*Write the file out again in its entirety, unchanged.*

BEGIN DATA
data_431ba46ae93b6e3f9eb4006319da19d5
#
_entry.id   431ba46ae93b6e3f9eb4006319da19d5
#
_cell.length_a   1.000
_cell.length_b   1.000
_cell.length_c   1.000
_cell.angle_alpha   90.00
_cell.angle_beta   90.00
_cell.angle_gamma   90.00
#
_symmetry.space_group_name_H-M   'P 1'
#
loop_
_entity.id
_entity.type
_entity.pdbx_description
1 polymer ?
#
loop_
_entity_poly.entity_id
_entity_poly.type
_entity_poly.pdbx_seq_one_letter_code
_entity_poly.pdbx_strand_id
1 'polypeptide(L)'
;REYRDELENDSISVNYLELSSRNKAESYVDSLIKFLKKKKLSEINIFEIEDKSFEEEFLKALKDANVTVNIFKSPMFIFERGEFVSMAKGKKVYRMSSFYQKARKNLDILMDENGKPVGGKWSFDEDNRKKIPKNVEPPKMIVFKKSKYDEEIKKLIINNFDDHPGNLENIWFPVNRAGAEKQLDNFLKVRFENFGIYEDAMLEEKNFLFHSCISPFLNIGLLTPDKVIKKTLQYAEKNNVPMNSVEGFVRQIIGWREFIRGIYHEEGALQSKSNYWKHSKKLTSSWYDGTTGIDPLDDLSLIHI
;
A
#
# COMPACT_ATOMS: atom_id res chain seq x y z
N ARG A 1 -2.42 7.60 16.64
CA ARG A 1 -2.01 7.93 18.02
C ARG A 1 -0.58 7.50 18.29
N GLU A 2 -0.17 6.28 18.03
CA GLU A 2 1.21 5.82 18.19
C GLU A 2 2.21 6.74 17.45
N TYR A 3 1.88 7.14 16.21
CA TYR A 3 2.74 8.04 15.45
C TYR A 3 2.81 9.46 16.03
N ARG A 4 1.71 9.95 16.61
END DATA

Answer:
data_431ba46ae93b6e3f9eb4006319da19d5
#
_entry.id   431ba46ae93b6e3f9eb4006319da19d5
#
_cell.length_a   1.000
_cell.length_b   1.000
_cell.length_c   1.000
_cell.angle_alpha   90.00
_cell.angle_beta   90.00
_cell.angle_gamma   90.00
#
_symmetry.space_group_name_H-M   'P 1'
#
loop_
_entity.id
_entity.type
_entity.pdbx_description
1 polymer ?
#
loop_
_entity_poly.entity_id
_entity_poly.type
_entity_poly.pdbx_seq_one_letter_code
_entity_poly.pdbx_strand_id
1 'polypeptide(L)'
;REYRDELENDSISVNYLELSSRNKAESYVDSLIKFLKKKKLSEINIFEIEDKSFEEEFLKALKDANVTVNIFKSPMFIFERGEFVSMAKGKKVYRMSSFYQKARKNLDILMDENGKPVGGKWSFDEDNRKKIPKNVEPPKMIVFKKSKYDEEIKKLIINNFDDHPGNLENIWFPVNRAGAEKQLDNFLKVRFENFGIYEDAMLEEKNFLFHSCISPFLNIGLLTPDKVIKKTLQYAEKNNVPMNSVEGFVRQIIGWREFIRGIYHEEGALQSKSNYWKHSKKLTSSWYDGTTGIDPLDDLSLIHI
;
A
#
# COMPACT_ATOMS: atom_id res chain seq x y z
N ARG A 1 -2.42 7.60 16.64
CA ARG A 1 -2.01 7.93 18.02
C ARG A 1 -0.58 7.50 18.29
N GLU A 2 -0.17 6.28 18.03
CA GLU A 2 1.21 5.82 18.19
C GLU A 2 2.21 6.74 17.45
N TYR A 3 1.88 7.14 16.21
CA TYR A 3 2.74 8.04 15.45
C TYR A 3 2.81 9.46 16.03
N ARG A 4 1.71 9.95 16.61